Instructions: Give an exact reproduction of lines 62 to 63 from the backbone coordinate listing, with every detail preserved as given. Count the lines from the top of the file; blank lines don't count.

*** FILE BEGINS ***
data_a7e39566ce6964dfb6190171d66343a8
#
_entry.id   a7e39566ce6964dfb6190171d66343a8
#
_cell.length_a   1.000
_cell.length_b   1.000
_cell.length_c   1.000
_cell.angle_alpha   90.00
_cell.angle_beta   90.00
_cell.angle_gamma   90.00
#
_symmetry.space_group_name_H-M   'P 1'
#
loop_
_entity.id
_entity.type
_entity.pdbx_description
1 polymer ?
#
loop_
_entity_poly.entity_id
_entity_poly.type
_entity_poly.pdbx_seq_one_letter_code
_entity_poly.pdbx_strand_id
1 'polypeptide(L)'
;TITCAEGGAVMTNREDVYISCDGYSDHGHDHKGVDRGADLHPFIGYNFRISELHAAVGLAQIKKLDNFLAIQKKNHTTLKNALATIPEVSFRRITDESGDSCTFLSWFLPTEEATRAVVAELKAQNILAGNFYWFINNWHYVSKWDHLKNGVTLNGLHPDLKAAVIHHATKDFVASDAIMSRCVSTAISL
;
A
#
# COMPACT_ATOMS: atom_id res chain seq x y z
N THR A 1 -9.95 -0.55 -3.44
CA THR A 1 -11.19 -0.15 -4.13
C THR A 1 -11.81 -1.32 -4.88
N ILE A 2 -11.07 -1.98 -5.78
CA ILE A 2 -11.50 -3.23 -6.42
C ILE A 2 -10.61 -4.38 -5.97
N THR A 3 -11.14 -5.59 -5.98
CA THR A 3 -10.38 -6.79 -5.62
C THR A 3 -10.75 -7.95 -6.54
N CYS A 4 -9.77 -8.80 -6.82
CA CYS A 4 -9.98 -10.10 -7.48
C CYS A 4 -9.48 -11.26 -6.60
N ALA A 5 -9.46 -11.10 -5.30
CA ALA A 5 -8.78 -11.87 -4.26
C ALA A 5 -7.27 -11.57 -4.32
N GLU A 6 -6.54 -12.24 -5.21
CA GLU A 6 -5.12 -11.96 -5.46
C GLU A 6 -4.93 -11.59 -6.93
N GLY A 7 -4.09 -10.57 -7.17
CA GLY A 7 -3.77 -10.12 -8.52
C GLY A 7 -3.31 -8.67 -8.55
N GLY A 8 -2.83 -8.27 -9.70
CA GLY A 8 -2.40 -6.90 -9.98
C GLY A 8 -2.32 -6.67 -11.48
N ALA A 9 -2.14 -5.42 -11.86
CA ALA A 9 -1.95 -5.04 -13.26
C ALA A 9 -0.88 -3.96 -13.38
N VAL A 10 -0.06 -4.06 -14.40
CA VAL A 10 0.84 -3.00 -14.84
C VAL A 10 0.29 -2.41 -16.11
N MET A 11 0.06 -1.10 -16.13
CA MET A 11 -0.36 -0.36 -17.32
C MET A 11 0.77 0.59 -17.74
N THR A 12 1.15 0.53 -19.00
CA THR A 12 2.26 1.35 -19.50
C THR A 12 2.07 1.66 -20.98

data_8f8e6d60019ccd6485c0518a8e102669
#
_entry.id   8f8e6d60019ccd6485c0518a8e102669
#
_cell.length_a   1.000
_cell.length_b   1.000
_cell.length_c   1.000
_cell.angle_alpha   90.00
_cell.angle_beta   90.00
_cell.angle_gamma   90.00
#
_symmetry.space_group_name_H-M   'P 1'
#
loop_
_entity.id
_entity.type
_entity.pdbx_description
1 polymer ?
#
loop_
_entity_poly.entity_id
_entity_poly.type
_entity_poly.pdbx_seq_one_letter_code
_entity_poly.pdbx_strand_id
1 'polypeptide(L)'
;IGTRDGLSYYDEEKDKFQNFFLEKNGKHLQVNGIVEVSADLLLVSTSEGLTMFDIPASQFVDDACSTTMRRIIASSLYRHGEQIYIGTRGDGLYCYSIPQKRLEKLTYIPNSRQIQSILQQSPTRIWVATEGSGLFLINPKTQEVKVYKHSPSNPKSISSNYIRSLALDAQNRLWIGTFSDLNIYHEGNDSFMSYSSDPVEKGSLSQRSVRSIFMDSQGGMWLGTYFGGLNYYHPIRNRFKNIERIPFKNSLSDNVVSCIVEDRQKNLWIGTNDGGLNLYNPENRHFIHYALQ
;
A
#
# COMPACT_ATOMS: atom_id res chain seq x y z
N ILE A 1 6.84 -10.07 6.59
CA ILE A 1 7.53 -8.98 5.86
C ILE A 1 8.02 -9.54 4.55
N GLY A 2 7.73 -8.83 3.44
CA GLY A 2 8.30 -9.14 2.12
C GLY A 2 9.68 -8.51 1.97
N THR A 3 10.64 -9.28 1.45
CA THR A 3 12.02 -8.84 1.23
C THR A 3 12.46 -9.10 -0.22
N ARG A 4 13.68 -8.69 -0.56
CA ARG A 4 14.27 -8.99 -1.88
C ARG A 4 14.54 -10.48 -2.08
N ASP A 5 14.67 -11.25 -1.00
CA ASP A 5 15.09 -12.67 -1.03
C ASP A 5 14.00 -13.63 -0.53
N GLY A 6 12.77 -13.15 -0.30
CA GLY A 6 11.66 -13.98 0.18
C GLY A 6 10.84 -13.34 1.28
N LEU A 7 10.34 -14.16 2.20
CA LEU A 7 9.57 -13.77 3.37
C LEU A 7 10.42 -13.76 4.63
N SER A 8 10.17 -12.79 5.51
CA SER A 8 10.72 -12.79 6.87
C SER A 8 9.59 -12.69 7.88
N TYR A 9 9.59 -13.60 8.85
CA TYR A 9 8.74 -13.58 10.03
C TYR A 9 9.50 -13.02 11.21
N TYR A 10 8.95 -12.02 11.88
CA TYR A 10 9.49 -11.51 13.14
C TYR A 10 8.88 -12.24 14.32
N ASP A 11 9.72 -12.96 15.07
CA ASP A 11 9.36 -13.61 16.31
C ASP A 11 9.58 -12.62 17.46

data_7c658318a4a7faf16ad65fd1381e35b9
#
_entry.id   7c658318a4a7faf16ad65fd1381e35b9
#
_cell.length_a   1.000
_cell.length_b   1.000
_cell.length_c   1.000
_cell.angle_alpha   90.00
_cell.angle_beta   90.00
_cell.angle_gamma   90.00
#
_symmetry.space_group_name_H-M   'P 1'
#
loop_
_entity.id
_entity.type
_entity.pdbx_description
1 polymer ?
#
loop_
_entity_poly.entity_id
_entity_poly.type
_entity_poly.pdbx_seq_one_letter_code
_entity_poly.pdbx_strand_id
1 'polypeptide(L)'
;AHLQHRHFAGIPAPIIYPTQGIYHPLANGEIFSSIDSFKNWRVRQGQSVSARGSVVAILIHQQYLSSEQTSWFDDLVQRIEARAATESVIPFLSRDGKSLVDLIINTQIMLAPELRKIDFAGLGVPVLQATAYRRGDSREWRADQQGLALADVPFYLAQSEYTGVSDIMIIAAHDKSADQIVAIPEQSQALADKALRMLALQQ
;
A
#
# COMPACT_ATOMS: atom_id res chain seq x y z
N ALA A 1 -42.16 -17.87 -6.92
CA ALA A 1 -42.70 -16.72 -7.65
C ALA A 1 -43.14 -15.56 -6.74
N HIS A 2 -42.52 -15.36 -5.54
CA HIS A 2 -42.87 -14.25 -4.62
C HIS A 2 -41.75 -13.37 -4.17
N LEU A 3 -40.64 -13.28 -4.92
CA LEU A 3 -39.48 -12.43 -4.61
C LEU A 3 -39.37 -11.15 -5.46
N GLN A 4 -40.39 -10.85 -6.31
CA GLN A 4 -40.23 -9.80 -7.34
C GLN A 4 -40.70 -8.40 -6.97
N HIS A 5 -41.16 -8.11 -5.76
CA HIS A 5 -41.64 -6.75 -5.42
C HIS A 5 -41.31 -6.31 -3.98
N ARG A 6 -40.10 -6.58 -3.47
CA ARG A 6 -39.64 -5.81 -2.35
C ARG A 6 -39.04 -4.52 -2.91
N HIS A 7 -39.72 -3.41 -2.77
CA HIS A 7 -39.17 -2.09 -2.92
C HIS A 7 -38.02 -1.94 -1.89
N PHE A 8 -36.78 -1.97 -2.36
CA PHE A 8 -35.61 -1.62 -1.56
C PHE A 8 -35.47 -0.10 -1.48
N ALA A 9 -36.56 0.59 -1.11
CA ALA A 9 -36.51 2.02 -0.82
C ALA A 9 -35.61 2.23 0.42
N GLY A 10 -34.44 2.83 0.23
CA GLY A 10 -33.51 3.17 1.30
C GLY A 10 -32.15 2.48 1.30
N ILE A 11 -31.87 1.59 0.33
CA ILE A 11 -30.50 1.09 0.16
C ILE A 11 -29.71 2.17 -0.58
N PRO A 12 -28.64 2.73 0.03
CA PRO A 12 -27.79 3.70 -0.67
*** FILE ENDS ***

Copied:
CA MET A 11 -0.36 -0.36 -17.32
C MET A 11 0.77 0.59 -17.74